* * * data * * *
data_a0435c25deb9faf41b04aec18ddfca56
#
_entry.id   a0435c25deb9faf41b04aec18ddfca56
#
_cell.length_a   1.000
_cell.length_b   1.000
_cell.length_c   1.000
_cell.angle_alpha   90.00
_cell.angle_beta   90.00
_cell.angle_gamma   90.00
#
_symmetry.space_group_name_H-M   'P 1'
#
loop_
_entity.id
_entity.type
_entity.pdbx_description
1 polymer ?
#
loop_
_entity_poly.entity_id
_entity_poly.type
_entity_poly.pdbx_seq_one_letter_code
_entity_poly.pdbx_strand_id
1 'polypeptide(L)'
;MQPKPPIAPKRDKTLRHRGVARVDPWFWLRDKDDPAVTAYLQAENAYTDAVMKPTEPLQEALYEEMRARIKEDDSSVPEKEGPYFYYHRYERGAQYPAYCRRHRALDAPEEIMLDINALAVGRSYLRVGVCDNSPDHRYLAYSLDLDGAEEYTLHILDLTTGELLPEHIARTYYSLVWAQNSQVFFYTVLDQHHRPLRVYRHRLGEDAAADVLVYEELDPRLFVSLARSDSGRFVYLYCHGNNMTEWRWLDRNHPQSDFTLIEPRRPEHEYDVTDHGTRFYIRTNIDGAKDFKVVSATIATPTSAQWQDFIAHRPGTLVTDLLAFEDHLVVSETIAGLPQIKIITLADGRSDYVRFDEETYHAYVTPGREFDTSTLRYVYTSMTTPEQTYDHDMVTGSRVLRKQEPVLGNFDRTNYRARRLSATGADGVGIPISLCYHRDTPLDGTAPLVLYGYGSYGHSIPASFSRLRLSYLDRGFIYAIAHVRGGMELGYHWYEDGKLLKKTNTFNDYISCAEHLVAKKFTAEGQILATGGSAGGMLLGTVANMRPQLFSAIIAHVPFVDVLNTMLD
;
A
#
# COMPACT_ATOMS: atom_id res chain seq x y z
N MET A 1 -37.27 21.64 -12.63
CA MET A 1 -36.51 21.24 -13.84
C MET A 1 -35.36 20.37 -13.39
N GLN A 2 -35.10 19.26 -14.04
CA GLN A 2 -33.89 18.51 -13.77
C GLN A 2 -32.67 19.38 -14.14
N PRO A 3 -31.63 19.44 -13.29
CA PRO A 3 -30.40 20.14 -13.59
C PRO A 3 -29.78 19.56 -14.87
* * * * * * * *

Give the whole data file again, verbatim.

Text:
data_a0435c25deb9faf41b04aec18ddfca56
#
_entry.id   a0435c25deb9faf41b04aec18ddfca56
#
_cell.length_a   1.000
_cell.length_b   1.000
_cell.length_c   1.000
_cell.angle_alpha   90.00
_cell.angle_beta   90.00
_cell.angle_gamma   90.00
#
_symmetry.space_group_name_H-M   'P 1'
#
loop_
_entity.id
_entity.type
_entity.pdbx_description
1 polymer ?
#
loop_
_entity_poly.entity_id
_entity_poly.type
_entity_poly.pdbx_seq_one_letter_code
_entity_poly.pdbx_strand_id
1 'polypeptide(L)'
;MQPKPPIAPKRDKTLRHRGVARVDPWFWLRDKDDPAVTAYLQAENAYTDAVMKPTEPLQEALYEEMRARIKEDDSSVPEKEGPYFYYHRYERGAQYPAYCRRHRALDAPEEIMLDINALAVGRSYLRVGVCDNSPDHRYLAYSLDLDGAEEYTLHILDLTTGELLPEHIARTYYSLVWAQNSQVFFYTVLDQHHRPLRVYRHRLGEDAAADVLVYEELDPRLFVSLARSDSGRFVYLYCHGNNMTEWRWLDRNHPQSDFTLIEPRRPEHEYDVTDHGTRFYIRTNIDGAKDFKVVSATIATPTSAQWQDFIAHRPGTLVTDLLAFEDHLVVSETIAGLPQIKIITLADGRSDYVRFDEETYHAYVTPGREFDTSTLRYVYTSMTTPEQTYDHDMVTGSRVLRKQEPVLGNFDRTNYRARRLSATGADGVGIPISLCYHRDTPLDGTAPLVLYGYGSYGHSIPASFSRLRLSYLDRGFIYAIAHVRGGMELGYHWYEDGKLLKKTNTFNDYISCAEHLVAKKFTAEGQILATGGSAGGMLLGTVANMRPQLFSAIIAHVPFVDVLNTMLD
;
A
#
# COMPACT_ATOMS: atom_id res chain seq x y z
N MET A 1 -37.27 21.64 -12.63
CA MET A 1 -36.51 21.24 -13.84
C MET A 1 -35.36 20.37 -13.39
N GLN A 2 -35.10 19.26 -14.04
CA GLN A 2 -33.89 18.51 -13.77
C GLN A 2 -32.67 19.38 -14.14
N PRO A 3 -31.63 19.44 -13.29
CA PRO A 3 -30.40 20.14 -13.59
C PRO A 3 -29.78 19.56 -14.87